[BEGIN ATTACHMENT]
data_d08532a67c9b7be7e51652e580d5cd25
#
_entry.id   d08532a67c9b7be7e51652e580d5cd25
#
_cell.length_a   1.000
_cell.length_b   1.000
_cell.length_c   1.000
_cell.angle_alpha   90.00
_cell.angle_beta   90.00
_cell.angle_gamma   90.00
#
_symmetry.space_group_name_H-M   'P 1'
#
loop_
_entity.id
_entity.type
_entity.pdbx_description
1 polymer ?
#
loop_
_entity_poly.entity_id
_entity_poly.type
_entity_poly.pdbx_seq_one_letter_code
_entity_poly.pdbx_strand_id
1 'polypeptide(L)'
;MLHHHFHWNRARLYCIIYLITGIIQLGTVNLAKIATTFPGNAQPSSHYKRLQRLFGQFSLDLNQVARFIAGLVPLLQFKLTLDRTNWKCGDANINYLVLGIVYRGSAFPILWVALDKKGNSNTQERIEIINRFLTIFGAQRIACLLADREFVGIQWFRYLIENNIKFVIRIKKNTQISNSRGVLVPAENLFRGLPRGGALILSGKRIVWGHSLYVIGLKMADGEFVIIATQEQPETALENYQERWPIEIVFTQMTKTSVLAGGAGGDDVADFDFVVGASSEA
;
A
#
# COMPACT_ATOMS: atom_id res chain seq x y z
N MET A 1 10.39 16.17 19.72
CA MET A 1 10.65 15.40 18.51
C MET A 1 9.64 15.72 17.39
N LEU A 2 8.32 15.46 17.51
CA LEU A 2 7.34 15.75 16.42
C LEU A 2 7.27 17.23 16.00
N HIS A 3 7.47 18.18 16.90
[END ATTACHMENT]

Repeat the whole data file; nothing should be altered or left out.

data_d08532a67c9b7be7e51652e580d5cd25
#
_entry.id   d08532a67c9b7be7e51652e580d5cd25
#
_cell.length_a   1.000
_cell.length_b   1.000
_cell.length_c   1.000
_cell.angle_alpha   90.00
_cell.angle_beta   90.00
_cell.angle_gamma   90.00
#
_symmetry.space_group_name_H-M   'P 1'
#
loop_
_entity.id
_entity.type
_entity.pdbx_description
1 polymer ?
#
loop_
_entity_poly.entity_id
_entity_poly.type
_entity_poly.pdbx_seq_one_letter_code
_entity_poly.pdbx_strand_id
1 'polypeptide(L)'
;MLHHHFHWNRARLYCIIYLITGIIQLGTVNLAKIATTFPGNAQPSSHYKRLQRLFGQFSLDLNQVARFIAGLVPLLQFKLTLDRTNWKCGDANINYLVLGIVYRGSAFPILWVALDKKGNSNTQERIEIINRFLTIFGAQRIACLLADREFVGIQWFRYLIENNIKFVIRIKKNTQISNSRGVLVPAENLFRGLPRGGALILSGKRIVWGHSLYVIGLKMADGEFVIIATQEQPETALENYQERWPIEIVFTQMTKTSVLAGGAGGDDVADFDFVVGASSEA
;
A
#
# COMPACT_ATOMS: atom_id res chain seq x y z
N MET A 1 10.39 16.17 19.72
CA MET A 1 10.65 15.40 18.51
C MET A 1 9.64 15.72 17.39
N LEU A 2 8.32 15.46 17.51
CA LEU A 2 7.34 15.75 16.42
C LEU A 2 7.27 17.23 16.00
N HIS A 3 7.47 18.18 16.90